Capitals

With the AFL, 21st century football has arrived in Washington

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With the AFL, 21st century football has arrived in Washington

Heads up Washington: Arena Football has arrived and pants are required.

"This isn't ain't your daddy's and granddaddy's football. This is 21st century football," said famed rocker Gene Simmons.

No, there wasn't a Kiss concert at the Verizon Center, but an introductory press conference for the Arena Football League's newest franchise.

The Washington [insert name here] will begin play during the spring of 2017. Simmons, co-owner of the LA Kiss, started the hype Wednesday afternoon to a live television audience, media members and a large group gathered for the announcement of the city's newest team.

"Come see one of our games," Simmons commanded. "Best time you can have with your pants on."

Ted Leonsis, owner of the Washington Wizards, Washington Capitals, Washington Mystics and the Verizon Center now has a football team as part of his portfolio. Monumental Sports & Entertainment formally announced the acquisition last week of the franchise, becoming the ninth team in the AFL. The D.C. area previously had an AFL franchise in the late 1980's.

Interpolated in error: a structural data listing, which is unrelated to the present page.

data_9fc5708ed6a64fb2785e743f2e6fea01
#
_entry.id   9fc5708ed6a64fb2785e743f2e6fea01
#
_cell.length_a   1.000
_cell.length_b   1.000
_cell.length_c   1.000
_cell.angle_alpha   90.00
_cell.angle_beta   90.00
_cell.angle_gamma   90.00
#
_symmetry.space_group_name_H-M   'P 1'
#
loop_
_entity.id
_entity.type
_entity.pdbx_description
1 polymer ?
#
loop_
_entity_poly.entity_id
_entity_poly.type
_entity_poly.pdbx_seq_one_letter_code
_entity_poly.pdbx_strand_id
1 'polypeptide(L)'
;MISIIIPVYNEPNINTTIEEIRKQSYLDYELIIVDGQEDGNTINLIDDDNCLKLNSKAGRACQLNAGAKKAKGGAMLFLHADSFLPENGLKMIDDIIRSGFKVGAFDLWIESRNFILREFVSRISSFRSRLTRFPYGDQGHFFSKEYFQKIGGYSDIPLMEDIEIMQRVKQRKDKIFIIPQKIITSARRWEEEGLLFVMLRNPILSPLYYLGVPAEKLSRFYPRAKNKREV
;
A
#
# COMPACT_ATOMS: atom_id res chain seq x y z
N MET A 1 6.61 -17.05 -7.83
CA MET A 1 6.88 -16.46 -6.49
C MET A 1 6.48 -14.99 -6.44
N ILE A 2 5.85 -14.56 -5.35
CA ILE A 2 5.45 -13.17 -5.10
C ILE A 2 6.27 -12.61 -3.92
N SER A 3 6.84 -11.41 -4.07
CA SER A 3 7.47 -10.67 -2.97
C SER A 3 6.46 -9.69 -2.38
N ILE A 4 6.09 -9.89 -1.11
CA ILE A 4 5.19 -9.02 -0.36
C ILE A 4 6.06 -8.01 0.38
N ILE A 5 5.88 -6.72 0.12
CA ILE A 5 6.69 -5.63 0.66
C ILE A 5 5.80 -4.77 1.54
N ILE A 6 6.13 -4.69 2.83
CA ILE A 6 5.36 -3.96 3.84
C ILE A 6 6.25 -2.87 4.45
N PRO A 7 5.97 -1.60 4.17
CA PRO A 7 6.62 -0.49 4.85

Washington will begin play during the league's 30th season. By then decisions on a team name, coach and players will take place. Fans of Leonsis's other teams can probably guess the likely color scheme.

Washington mayor Muriel Bowser attended the press conference "for the new Washington football team" along with other notables including Simmons; NFL analyst Ron Jaworski, owner of the Philadelphia Soul; and AFL commissioner Scott Butera.

Mentions of the AFL being family friendly and affordable entertainment were peppered throughout. Leonsis described the league's potential as having "incredible upside."

"This is a fast-paced friendly game and we intend to embrace, to bring it far and wide to our fan base, our community," Leonsis said.